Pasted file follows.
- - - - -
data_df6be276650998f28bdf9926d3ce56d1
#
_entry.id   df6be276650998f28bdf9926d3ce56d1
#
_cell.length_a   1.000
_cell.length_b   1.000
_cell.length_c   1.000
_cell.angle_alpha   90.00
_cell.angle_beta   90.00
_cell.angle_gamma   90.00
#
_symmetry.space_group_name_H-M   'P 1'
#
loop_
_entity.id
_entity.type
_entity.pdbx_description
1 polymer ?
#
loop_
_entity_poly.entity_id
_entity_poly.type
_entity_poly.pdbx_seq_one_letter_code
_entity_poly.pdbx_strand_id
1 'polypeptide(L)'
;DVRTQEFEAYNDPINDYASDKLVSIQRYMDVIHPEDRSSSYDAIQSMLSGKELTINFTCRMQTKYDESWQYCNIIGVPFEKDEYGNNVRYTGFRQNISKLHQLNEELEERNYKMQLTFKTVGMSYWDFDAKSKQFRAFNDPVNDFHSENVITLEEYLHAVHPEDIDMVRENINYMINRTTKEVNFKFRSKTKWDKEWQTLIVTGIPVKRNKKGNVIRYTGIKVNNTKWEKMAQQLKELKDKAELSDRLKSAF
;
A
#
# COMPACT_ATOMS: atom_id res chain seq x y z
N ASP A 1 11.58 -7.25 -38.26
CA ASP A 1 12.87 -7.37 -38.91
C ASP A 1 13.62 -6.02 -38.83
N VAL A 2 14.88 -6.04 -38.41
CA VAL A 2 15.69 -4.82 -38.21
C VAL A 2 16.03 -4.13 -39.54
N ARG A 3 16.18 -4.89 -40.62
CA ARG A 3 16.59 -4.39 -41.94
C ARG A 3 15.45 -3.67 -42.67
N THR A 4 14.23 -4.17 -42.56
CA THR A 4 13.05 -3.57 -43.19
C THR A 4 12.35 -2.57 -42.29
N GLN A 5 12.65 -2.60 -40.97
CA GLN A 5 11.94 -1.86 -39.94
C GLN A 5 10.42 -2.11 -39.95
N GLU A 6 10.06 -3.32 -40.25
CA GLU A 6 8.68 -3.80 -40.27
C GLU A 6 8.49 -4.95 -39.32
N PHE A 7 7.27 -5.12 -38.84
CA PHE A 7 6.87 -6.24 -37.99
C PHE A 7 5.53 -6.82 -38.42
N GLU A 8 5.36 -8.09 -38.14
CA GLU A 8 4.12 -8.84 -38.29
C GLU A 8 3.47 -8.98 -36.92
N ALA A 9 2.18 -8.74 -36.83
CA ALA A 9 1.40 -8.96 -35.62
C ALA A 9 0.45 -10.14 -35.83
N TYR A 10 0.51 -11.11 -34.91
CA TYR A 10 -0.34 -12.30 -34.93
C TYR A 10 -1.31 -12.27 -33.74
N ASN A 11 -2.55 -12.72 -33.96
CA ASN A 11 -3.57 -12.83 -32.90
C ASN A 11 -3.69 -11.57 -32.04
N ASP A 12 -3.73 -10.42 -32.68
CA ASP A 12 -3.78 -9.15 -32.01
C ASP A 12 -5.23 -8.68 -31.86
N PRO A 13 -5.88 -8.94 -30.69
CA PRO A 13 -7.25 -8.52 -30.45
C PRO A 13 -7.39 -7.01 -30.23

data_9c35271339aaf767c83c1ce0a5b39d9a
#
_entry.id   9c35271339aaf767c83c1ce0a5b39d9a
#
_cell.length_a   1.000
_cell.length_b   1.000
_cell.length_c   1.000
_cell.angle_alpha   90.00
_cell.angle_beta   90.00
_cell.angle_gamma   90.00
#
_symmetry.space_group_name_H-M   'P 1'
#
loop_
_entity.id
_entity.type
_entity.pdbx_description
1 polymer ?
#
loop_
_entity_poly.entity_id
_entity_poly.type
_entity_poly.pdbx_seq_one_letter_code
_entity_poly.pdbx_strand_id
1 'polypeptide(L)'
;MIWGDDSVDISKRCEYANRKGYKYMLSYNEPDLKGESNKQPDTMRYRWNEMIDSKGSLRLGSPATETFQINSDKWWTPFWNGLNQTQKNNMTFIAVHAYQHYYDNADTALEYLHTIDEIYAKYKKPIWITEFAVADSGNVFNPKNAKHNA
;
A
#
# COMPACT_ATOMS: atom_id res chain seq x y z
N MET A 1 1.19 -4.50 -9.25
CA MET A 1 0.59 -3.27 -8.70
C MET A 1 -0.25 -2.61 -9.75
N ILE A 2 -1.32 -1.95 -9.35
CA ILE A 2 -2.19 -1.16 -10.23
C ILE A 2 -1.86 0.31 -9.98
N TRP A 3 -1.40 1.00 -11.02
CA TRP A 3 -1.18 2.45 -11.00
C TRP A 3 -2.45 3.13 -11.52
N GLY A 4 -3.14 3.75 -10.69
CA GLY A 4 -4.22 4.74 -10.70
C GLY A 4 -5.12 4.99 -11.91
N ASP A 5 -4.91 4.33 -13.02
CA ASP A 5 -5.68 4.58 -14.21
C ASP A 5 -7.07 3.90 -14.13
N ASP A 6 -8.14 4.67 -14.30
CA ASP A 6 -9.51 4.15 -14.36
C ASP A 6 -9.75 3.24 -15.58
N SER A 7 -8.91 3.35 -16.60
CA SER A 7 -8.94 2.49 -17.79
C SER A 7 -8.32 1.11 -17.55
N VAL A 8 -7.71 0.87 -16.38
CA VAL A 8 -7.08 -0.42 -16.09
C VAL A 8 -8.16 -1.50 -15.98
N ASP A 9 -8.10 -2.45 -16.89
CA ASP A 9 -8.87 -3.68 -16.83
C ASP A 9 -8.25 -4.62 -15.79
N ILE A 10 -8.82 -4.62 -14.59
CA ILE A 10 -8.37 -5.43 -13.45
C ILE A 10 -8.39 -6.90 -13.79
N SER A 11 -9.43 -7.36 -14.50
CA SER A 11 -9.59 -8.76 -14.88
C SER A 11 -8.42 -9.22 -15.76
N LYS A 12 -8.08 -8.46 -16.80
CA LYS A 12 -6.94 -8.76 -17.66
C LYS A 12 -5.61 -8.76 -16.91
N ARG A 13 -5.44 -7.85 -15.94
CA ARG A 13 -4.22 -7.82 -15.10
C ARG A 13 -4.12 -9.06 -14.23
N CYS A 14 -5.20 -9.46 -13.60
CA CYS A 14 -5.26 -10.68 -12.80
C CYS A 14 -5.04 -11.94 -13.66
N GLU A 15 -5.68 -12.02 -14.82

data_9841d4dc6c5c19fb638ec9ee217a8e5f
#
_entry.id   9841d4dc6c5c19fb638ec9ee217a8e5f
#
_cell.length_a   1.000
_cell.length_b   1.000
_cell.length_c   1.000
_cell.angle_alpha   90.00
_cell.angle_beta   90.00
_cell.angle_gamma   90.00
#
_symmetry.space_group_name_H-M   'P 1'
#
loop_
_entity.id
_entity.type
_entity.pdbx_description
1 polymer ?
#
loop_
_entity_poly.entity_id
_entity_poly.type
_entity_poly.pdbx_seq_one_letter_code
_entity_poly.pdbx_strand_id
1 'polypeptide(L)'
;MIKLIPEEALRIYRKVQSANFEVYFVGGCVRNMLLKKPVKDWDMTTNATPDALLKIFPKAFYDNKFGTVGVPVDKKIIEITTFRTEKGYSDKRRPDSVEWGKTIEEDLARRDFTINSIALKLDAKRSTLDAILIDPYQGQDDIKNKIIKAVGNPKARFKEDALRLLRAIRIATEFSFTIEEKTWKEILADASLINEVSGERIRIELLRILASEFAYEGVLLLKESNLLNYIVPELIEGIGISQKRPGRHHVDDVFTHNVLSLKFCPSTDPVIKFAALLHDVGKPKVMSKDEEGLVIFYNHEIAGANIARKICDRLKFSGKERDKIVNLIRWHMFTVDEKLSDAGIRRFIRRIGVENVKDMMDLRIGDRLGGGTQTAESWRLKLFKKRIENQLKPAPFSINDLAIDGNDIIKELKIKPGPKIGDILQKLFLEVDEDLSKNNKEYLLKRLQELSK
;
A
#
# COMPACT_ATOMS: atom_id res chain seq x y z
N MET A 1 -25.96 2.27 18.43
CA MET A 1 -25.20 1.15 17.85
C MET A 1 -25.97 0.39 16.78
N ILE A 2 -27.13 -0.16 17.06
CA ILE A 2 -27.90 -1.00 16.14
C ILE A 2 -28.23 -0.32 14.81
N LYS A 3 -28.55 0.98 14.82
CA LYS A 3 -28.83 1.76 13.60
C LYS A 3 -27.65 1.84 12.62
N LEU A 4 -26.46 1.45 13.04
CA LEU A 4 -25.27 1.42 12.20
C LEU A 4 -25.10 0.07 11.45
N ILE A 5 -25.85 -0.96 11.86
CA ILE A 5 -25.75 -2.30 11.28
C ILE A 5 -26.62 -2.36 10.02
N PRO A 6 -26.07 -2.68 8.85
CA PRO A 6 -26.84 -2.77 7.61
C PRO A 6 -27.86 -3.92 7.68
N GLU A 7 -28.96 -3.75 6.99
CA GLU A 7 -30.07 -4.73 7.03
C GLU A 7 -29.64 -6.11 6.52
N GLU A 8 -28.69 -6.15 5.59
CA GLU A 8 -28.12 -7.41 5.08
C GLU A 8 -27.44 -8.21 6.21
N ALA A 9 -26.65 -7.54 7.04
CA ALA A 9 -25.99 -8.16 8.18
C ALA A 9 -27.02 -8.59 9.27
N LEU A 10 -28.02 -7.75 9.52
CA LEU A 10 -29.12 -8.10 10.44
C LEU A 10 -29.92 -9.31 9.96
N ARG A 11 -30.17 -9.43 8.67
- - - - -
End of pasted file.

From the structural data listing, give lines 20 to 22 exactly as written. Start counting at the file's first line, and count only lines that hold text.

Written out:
loop_
_entity_poly.entity_id
_entity_poly.type